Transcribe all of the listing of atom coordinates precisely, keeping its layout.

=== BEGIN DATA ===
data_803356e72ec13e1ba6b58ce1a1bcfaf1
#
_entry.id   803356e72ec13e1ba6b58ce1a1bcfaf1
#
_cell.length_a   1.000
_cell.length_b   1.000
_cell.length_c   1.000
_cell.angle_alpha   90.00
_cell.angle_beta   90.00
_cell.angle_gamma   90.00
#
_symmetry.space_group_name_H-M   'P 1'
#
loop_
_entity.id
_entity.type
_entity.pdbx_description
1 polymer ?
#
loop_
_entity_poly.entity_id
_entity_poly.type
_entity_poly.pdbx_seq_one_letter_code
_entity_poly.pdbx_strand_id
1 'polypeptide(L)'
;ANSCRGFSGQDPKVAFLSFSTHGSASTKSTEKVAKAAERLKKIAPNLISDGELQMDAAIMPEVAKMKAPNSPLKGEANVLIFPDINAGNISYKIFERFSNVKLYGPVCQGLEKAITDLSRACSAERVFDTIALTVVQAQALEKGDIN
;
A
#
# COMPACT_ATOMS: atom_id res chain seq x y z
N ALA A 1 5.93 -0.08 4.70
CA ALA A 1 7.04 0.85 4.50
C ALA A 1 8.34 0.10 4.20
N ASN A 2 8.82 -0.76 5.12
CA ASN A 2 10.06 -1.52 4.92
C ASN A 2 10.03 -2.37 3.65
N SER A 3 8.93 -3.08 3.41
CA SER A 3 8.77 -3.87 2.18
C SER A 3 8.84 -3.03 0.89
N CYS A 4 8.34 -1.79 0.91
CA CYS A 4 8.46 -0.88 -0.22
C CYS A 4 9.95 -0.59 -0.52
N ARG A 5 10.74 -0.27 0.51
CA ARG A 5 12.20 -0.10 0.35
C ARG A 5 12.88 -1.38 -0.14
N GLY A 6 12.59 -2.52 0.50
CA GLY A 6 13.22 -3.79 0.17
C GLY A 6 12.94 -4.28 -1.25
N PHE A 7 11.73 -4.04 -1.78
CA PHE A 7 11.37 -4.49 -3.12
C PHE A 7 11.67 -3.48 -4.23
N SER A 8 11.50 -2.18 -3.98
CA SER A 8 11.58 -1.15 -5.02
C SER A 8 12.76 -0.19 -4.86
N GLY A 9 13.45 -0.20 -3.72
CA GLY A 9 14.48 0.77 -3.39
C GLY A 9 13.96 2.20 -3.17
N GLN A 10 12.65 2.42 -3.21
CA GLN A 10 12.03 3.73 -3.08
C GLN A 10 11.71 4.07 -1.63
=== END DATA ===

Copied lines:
data_803356e72ec13e1ba6b58ce1a1bcfaf1
#
_entry.id   803356e72ec13e1ba6b58ce1a1bcfaf1
#
_cell.length_a   1.000
_cell.length_b   1.000
_cell.length_c   1.000
_cell.angle_alpha   90.00
_cell.angle_beta   90.00
_cell.angle_gamma   90.00
#
_symmetry.space_group_name_H-M   'P 1'
#
loop_
_entity.id
_entity.type
_entity.pdbx_description
1 polymer ?
#
loop_
_entity_poly.entity_id
_entity_poly.type
_entity_poly.pdbx_seq_one_letter_code
_entity_poly.pdbx_strand_id
1 'polypeptide(L)'
;ANSCRGFSGQDPKVAFLSFSTHGSASTKSTEKVAKAAERLKKIAPNLISDGELQMDAAIMPEVAKMKAPNSPLKGEANVLIFPDINAGNISYKIFERFSNVKLYGPVCQGLEKAITDLSRACSAERVFDTIALTVVQAQALEKGDIN
;
A
#
# COMPACT_ATOMS: atom_id res chain seq x y z
N ALA A 1 5.93 -0.08 4.70
CA ALA A 1 7.04 0.85 4.50
C ALA A 1 8.34 0.10 4.20
N ASN A 2 8.82 -0.76 5.12
CA ASN A 2 10.06 -1.52 4.92
C ASN A 2 10.03 -2.37 3.65
N SER A 3 8.93 -3.08 3.41
CA SER A 3 8.77 -3.87 2.18
C SER A 3 8.84 -3.03 0.89
N CYS A 4 8.34 -1.79 0.91
CA CYS A 4 8.46 -0.88 -0.22
C CYS A 4 9.95 -0.59 -0.52
N ARG A 5 10.74 -0.27 0.51
CA ARG A 5 12.20 -0.10 0.35
C ARG A 5 12.88 -1.38 -0.14
N GLY A 6 12.59 -2.52 0.50
CA GLY A 6 13.22 -3.79 0.17
C GLY A 6 12.94 -4.28 -1.25
N PHE A 7 11.73 -4.04 -1.78
CA PHE A 7 11.37 -4.49 -3.12
C PHE A 7 11.67 -3.48 -4.23
N SER A 8 11.50 -2.18 -3.98
CA SER A 8 11.58 -1.15 -5.02
C SER A 8 12.76 -0.19 -4.86
N GLY A 9 13.45 -0.20 -3.72
CA GLY A 9 14.48 0.77 -3.39
C GLY A 9 13.96 2.20 -3.17
N GLN A 10 12.65 2.42 -3.21
CA GLN A 10 12.03 3.73 -3.08
C GLN A 10 11.71 4.07 -1.63